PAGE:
Finding the kernel of linear determinant transform

Consider three distinct points on a plane $[a_1, a_2]^T$, $[b_1, b_2]^T$, $[c_1, c_2]^T$. Describe the set of all points $[x_1, x_2]^T$ satisfying the equation $$\det \begin{bmatrix} 1 & 1 & 1 & 1\\ x_1 & a_1 & b_1& c_1\\ x_2 & a_2 & b_2 & c_2\\ x_1^2 + x_2^2 & a_1^2 + a_2^2 & b_1^2 + b_2^2 & c_1^2 + c_2^2 \end{bmatrix} = 0$$

My Attempt: By Theorem 6.2.2 (this is a theorem that states the linearity of the determinant when you hold all but one row/column fixed which is the imput of the transformation; $T(x): \Bbb R^4 \to \Bbb R$), we have that this this is now a linear transform from $\Bbb R^4 \to \Bbb R$. Now we want to know what the kernel of this transform is. Because the given points are all distinct, we observe that that the vectors $[1, a_1, a_2, a_1^2 + a_2^2]$, $[1, b_1, b_2, b_1^2 + b_2^2]$, $[1, c_1, c_2, c_1^2 + c_2^2]$ are all linearly independent. Thus, the points $x$, such that $[1, x_1, x_2, x_1^2 + x_2^2]$ is in the kernel, make up only the points given.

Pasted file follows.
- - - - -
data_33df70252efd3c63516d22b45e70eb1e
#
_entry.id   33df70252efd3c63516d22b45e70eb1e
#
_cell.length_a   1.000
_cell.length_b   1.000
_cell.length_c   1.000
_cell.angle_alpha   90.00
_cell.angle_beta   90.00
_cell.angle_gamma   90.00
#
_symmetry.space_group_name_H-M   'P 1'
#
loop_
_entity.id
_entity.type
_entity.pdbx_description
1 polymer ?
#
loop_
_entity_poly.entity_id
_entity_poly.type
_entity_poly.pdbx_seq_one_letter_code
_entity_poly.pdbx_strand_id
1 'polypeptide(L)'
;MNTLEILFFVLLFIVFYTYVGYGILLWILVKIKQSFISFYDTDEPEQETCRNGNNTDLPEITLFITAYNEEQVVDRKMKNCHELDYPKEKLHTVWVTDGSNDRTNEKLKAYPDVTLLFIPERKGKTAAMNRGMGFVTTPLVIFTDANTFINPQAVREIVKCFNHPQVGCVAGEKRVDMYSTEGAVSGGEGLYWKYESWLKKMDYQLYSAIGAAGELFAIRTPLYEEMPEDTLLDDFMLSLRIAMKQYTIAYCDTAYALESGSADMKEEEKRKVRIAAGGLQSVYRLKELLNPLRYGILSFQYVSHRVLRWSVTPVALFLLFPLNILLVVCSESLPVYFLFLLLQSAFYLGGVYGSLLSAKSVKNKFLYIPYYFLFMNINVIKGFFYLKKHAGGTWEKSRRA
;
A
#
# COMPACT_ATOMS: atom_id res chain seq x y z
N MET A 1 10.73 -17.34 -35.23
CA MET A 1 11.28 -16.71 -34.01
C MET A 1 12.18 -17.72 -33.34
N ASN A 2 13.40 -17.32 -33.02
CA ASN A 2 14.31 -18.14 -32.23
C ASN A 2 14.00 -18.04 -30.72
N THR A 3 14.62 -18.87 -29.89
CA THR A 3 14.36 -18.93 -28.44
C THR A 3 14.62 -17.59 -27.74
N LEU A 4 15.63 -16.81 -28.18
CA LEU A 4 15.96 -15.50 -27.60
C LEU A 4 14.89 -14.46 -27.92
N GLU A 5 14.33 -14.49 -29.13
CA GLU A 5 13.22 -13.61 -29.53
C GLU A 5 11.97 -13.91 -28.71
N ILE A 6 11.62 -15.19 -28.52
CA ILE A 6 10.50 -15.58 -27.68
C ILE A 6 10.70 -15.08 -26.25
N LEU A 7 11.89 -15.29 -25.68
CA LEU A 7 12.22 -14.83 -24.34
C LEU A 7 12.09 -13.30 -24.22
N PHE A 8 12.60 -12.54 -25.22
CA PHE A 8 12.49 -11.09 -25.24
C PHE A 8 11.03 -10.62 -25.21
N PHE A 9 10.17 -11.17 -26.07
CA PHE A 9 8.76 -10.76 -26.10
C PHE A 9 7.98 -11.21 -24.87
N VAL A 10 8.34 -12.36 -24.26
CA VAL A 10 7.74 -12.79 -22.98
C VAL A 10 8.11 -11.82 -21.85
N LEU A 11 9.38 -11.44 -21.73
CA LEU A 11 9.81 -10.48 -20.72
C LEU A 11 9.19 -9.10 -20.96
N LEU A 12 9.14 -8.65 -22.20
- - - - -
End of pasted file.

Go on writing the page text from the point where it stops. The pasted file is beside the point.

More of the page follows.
Is this correct/close at all?

Define $f:\mathbb R^2\to\mathbb R^3$ by $f(x,y) = (x,y,x^2+y^2)$. The set $\{f(x,y) : x,y\in\mathbb R\}$ is the surface of a paraboloid in $\mathbb R^3$. The determinant is zero if and only if there are $s,t,u\in\mathbb R$ such that $f(x_1,x_2) = sf(a_1,a_2) + tf(b_1,b_2) + uf(c_1,c_2)$, where $s+t+u = 1$. This means that $f(x_1,x_2)$ is contained in the affine hull $A$ of the other three points, which is just the (maybe degenerate) surface spanned by those. In other words, the points $(x_1,x_2)$ for which the determinant is zero can be written as $\{(x_1,x_2) : f(x_1,x_2)\in A\}$ or (maybe better) $\pi(A\cap P)$, where $P$ is the paraboloid and $\pi$ the orthogonal projection onto the $x_1$-$x_2$-plane.